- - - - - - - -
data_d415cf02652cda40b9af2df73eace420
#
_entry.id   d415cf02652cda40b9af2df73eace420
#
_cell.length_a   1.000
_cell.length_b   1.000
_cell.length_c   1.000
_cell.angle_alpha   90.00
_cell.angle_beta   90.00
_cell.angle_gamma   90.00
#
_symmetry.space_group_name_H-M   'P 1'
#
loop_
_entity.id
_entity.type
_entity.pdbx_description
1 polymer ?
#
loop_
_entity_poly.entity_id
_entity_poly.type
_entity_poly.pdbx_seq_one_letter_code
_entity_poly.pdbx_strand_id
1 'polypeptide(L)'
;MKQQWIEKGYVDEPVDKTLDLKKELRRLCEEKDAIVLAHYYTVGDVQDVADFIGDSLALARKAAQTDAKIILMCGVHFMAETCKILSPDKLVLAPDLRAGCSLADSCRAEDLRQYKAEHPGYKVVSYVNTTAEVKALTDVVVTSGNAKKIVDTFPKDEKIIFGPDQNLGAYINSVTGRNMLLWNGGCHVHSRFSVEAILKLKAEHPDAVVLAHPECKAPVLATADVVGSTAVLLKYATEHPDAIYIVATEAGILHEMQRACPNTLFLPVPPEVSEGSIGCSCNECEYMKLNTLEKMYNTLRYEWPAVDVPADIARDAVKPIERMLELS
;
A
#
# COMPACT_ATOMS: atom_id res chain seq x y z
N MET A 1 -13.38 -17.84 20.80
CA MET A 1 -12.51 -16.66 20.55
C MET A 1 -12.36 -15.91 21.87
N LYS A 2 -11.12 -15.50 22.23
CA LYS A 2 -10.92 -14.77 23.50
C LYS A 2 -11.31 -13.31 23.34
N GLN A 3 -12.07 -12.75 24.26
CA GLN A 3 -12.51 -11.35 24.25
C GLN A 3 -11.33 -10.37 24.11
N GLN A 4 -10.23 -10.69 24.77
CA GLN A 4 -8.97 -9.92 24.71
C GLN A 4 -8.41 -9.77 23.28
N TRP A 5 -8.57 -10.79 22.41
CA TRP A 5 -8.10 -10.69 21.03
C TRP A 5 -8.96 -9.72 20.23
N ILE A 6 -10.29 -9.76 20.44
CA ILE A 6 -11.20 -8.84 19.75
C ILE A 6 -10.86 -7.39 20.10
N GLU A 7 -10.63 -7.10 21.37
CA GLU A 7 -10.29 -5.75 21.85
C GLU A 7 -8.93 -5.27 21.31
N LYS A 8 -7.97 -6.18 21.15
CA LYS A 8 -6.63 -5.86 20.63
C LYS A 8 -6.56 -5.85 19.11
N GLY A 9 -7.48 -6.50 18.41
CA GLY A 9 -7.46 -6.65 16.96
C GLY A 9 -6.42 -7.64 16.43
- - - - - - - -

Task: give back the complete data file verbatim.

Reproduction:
data_d415cf02652cda40b9af2df73eace420
#
_entry.id   d415cf02652cda40b9af2df73eace420
#
_cell.length_a   1.000
_cell.length_b   1.000
_cell.length_c   1.000
_cell.angle_alpha   90.00
_cell.angle_beta   90.00
_cell.angle_gamma   90.00
#
_symmetry.space_group_name_H-M   'P 1'
#
loop_
_entity.id
_entity.type
_entity.pdbx_description
1 polymer ?
#
loop_
_entity_poly.entity_id
_entity_poly.type
_entity_poly.pdbx_seq_one_letter_code
_entity_poly.pdbx_strand_id
1 'polypeptide(L)'
;MKQQWIEKGYVDEPVDKTLDLKKELRRLCEEKDAIVLAHYYTVGDVQDVADFIGDSLALARKAAQTDAKIILMCGVHFMAETCKILSPDKLVLAPDLRAGCSLADSCRAEDLRQYKAEHPGYKVVSYVNTTAEVKALTDVVVTSGNAKKIVDTFPKDEKIIFGPDQNLGAYINSVTGRNMLLWNGGCHVHSRFSVEAILKLKAEHPDAVVLAHPECKAPVLATADVVGSTAVLLKYATEHPDAIYIVATEAGILHEMQRACPNTLFLPVPPEVSEGSIGCSCNECEYMKLNTLEKMYNTLRYEWPAVDVPADIARDAVKPIERMLELS
;
A
#
# COMPACT_ATOMS: atom_id res chain seq x y z
N MET A 1 -13.38 -17.84 20.80
CA MET A 1 -12.51 -16.66 20.55
C MET A 1 -12.36 -15.91 21.87
N LYS A 2 -11.12 -15.50 22.23
CA LYS A 2 -10.92 -14.77 23.50
C LYS A 2 -11.31 -13.31 23.34
N GLN A 3 -12.07 -12.75 24.26
CA GLN A 3 -12.51 -11.35 24.25
C GLN A 3 -11.33 -10.37 24.11
N GLN A 4 -10.23 -10.69 24.77
CA GLN A 4 -8.97 -9.92 24.71
C GLN A 4 -8.41 -9.77 23.28
N TRP A 5 -8.57 -10.79 22.41
CA TRP A 5 -8.10 -10.69 21.03
C TRP A 5 -8.96 -9.72 20.23
N ILE A 6 -10.29 -9.76 20.44
CA ILE A 6 -11.20 -8.84 19.75
C ILE A 6 -10.86 -7.39 20.10
N GLU A 7 -10.63 -7.10 21.37
CA GLU A 7 -10.29 -5.75 21.85
C GLU A 7 -8.93 -5.27 21.31
N LYS A 8 -7.97 -6.18 21.15
CA LYS A 8 -6.63 -5.86 20.63
C LYS A 8 -6.56 -5.85 19.11
N GLY A 9 -7.48 -6.50 18.41
CA GLY A 9 -7.46 -6.65 16.96
C GLY A 9 -6.42 -7.64 16.43